The Sacred Writings of Eusebius Pamphilus
This edition comprises the following works: ‚The Church History‘ or ‚Ecclesiastical History‘ – Eusebius and Pamphilus wrote the first surviving history of the Christian Church as a chronologically-ordered account, based on earlier sources complete from the period of the Apostles to their own epoch. This „historical account“ has much of Eusebius’s own theological agenda intertwined with the factual text including his view on God, Christ, the Scriptures, the Jews, the church, pagans, and heretics. ‚The Life of Constantine‘ (Vita Constantini) is a eulogy or panegyric, and therefore its style and selection of facts are affected by its purpose, rendering it inadequate as a continuation of the Church History. As the historian Socrates Scholasticus said, at the opening of his history that was designed as a continuation of Eusebius, „Also in writing the life of Constantine, this same author has but slightly treated of matters regarding Arius, being more intent on the rhetorical finish of his composition and the praises of the emperor, than on an accurate statement of facts.“ The work was unfinished at Eusebius‘ death. Some scholars have questioned the Eusebian authorship of this work. ‚Oration in Praise of Constantine‘, an eulogy.
The Sacred Writings of Eusebius Pamphilus.
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Biography of Eusebius Pamphilus (from wikipedia)
Eusebius‘ Martyrs of Palestine attests that Pamphilus was of a rich and honorable family of Beirut. This work also asserts that he gave all his property to the poor and attached himself to the „perfect men“. Photius, quotes Pamphilus’s Apology for Origen to the effect that Pamphilus went to Alexandria, where his teacher was Pierius, the head of the famous catechetical school there, before settling in Caesarea Maritima, where he was ordained a priest. In Alexandria, Egypt, Pamphilus became devoted to the works of Origen of Alexandria. Photius says that Pamphilus was a Phoenician born at Berytus, and a scholar of Pierius, who collected sacred literature. According to Eusebius, he suffered martyrdom in the third year of the Diocletian persecution, after spending two years in prison. While he was in prison, Pamphilus and Eusebius worked together on five books in defense of Origen.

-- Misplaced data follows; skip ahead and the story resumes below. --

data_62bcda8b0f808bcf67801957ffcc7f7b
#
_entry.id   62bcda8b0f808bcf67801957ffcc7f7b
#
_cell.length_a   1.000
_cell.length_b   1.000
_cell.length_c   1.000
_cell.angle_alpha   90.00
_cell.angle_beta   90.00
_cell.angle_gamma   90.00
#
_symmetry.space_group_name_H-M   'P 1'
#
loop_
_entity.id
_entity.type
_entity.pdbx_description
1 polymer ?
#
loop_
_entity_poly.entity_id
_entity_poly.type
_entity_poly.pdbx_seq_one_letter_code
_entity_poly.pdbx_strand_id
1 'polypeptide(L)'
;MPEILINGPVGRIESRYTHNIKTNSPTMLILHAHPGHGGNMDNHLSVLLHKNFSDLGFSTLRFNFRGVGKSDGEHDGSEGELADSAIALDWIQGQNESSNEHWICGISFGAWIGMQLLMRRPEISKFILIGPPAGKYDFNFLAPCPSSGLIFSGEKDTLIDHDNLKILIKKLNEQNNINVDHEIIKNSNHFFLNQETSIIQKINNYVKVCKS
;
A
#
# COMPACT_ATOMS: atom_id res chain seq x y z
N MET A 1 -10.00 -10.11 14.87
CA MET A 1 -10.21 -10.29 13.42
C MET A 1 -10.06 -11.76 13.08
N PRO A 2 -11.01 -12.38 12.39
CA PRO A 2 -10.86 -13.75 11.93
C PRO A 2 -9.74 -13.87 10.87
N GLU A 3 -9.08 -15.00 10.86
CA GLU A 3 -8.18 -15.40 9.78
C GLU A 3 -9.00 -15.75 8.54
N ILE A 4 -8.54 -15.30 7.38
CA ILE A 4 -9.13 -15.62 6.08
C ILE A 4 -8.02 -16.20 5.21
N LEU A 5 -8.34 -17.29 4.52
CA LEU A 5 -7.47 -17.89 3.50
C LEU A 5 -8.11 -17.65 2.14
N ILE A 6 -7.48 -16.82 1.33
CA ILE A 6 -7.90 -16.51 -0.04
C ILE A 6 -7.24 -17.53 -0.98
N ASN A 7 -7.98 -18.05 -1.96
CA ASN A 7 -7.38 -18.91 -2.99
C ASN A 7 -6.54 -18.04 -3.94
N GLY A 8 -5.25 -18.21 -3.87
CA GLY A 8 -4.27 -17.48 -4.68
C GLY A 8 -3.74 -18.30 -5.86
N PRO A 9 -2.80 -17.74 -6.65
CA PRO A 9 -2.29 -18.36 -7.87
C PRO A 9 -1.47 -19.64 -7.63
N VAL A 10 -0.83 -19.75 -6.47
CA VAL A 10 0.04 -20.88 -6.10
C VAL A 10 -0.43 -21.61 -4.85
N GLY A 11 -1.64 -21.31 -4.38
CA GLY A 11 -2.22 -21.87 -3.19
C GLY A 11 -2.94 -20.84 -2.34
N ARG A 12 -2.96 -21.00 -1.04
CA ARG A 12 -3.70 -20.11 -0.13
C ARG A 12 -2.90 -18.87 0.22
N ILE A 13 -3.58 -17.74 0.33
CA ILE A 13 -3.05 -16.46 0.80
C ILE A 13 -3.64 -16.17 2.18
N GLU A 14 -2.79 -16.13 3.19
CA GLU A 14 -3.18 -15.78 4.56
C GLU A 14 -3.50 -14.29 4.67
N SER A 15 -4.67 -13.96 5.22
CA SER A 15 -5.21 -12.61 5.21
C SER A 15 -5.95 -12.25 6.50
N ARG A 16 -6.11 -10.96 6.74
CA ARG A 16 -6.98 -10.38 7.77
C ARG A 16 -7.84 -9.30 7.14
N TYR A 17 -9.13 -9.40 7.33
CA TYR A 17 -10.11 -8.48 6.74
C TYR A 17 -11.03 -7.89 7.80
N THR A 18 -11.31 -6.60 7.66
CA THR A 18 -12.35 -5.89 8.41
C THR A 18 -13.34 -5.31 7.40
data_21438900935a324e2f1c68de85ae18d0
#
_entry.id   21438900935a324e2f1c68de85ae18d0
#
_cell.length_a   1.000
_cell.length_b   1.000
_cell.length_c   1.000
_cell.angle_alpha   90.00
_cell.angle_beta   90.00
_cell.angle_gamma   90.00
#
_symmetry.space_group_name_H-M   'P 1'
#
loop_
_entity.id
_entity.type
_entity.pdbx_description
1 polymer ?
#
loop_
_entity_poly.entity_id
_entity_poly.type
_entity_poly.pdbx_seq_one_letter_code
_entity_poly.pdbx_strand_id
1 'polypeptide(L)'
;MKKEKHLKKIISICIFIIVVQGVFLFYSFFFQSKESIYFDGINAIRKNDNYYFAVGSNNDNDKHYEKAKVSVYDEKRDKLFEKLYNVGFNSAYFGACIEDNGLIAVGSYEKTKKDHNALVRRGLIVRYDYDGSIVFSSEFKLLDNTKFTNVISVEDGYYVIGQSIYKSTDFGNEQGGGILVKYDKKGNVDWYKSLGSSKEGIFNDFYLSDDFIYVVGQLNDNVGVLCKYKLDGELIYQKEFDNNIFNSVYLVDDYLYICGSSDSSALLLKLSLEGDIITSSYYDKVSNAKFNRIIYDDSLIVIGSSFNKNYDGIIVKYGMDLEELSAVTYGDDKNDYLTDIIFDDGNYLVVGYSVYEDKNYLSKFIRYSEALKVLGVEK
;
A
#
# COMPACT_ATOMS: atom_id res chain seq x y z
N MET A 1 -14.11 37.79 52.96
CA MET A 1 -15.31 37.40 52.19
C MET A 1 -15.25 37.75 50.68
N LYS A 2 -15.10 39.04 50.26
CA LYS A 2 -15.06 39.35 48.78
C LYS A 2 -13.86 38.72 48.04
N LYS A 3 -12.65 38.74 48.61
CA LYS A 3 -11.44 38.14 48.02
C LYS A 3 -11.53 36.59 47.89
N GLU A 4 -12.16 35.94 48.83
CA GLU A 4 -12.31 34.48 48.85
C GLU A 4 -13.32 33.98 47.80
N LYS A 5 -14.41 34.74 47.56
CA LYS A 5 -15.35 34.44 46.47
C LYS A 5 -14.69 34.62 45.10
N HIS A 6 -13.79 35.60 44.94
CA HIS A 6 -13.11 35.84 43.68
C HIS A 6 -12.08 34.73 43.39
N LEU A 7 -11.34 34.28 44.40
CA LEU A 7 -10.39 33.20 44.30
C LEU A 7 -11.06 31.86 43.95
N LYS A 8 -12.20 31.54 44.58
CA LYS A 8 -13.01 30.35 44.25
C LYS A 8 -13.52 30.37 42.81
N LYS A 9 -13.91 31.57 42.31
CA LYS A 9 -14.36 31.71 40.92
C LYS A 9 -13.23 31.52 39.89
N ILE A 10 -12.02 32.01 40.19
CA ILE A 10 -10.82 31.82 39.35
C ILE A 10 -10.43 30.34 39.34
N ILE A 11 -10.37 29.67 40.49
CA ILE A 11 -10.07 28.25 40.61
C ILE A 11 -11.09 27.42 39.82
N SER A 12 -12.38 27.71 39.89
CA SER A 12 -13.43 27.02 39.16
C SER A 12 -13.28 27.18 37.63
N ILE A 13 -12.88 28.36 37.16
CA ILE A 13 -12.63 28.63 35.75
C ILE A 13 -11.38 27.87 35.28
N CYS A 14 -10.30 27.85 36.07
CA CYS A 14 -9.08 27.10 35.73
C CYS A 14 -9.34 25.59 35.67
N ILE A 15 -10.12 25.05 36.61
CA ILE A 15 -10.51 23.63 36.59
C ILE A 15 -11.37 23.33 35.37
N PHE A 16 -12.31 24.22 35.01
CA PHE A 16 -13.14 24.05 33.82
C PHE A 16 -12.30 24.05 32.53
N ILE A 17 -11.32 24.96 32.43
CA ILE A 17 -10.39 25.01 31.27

The Diocletianic persecution began in earnest in the year 303. In 306 a young man named Apphianus-–a disciple of Pamphilus „while no one was aware; he even concealed it from us who were even in the same house“–-interrupted the governor in the act of offering sacrifice, and paid for his boldness with martyrdom. His brother Aedesius, also a disciple of Pamphilus, suffered martyrdom about the same time at Alexandria under similar circumstances. St Pamphilus’s turn came in November, 307. He was brought before Urbanus, the governor of Palestine, and upon refusing to offer sacrifice, was cruelly tortured, and then relegated to prison. In prison he continued copying and correcting manuscripts. He also composed, in collaboration with Eusebius, also imprisoned, an Apology for Origen in five books, which Eusebius edited and to which he added a sixth book. St Pamphilus and other members of his household, along with Valens, deacon of the Church of Jerusalem and Paul of Jamnia, men „in the full vigour of mind and body“, were without further torture sentenced to be beheaded in February, 309. While sentence was being given a youth named Porphyrius – „the slave of Pamphilus“, „the beloved disciple of Pamphilus“, who „had been instructed in literature and writing“ – demanded the bodies of the confessors for burial. He was cruelly tortured and put to death, the news of his martyrdom being brought to Pamphilus before his own execution.
(The text of the last section was taken from a Wikipedia entry and is available under the the Creative Commons Attribution-ShareAlike License.)
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